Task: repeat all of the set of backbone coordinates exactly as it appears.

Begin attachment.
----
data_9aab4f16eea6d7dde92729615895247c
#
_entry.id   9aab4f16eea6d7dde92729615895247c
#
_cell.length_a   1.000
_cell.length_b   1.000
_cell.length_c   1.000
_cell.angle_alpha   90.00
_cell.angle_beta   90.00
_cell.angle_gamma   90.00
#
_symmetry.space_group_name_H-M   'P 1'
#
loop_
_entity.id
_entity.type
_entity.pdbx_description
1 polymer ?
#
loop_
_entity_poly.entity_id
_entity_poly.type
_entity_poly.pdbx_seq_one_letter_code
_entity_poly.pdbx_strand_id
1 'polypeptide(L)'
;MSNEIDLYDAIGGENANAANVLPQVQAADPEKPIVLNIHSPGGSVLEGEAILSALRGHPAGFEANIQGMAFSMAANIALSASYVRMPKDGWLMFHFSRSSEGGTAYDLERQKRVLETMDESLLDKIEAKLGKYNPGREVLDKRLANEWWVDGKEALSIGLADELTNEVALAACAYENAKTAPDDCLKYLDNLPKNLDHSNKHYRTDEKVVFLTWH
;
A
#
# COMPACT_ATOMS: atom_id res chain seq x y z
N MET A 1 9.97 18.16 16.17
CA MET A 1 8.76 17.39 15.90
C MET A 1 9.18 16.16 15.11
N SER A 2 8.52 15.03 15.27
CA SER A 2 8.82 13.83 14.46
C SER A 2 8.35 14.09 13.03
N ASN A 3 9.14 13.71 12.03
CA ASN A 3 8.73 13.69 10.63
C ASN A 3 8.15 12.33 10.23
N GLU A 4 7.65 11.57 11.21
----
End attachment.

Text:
data_9aab4f16eea6d7dde92729615895247c
#
_entry.id   9aab4f16eea6d7dde92729615895247c
#
_cell.length_a   1.000
_cell.length_b   1.000
_cell.length_c   1.000
_cell.angle_alpha   90.00
_cell.angle_beta   90.00
_cell.angle_gamma   90.00
#
_symmetry.space_group_name_H-M   'P 1'
#
loop_
_entity.id
_entity.type
_entity.pdbx_description
1 polymer ?
#
loop_
_entity_poly.entity_id
_entity_poly.type
_entity_poly.pdbx_seq_one_letter_code
_entity_poly.pdbx_strand_id
1 'polypeptide(L)'
;MSNEIDLYDAIGGENANAANVLPQVQAADPEKPIVLNIHSPGGSVLEGEAILSALRGHPAGFEANIQGMAFSMAANIALSASYVRMPKDGWLMFHFSRSSEGGTAYDLERQKRVLETMDESLLDKIEAKLGKYNPGREVLDKRLANEWWVDGKEALSIGLADELTNEVALAACAYENAKTAPDDCLKYLDNLPKNLDHSNKHYRTDEKVVFLTWH
;
A
#
# COMPACT_ATOMS: atom_id res chain seq x y z
N MET A 1 9.97 18.16 16.17
CA MET A 1 8.76 17.39 15.90
C MET A 1 9.18 16.16 15.11
N SER A 2 8.52 15.03 15.27
CA SER A 2 8.82 13.83 14.46
C SER A 2 8.35 14.09 13.03
N ASN A 3 9.14 13.71 12.03
CA ASN A 3 8.73 13.69 10.63
C ASN A 3 8.15 12.33 10.23
N GLU A 4 7.65 11.57 11.21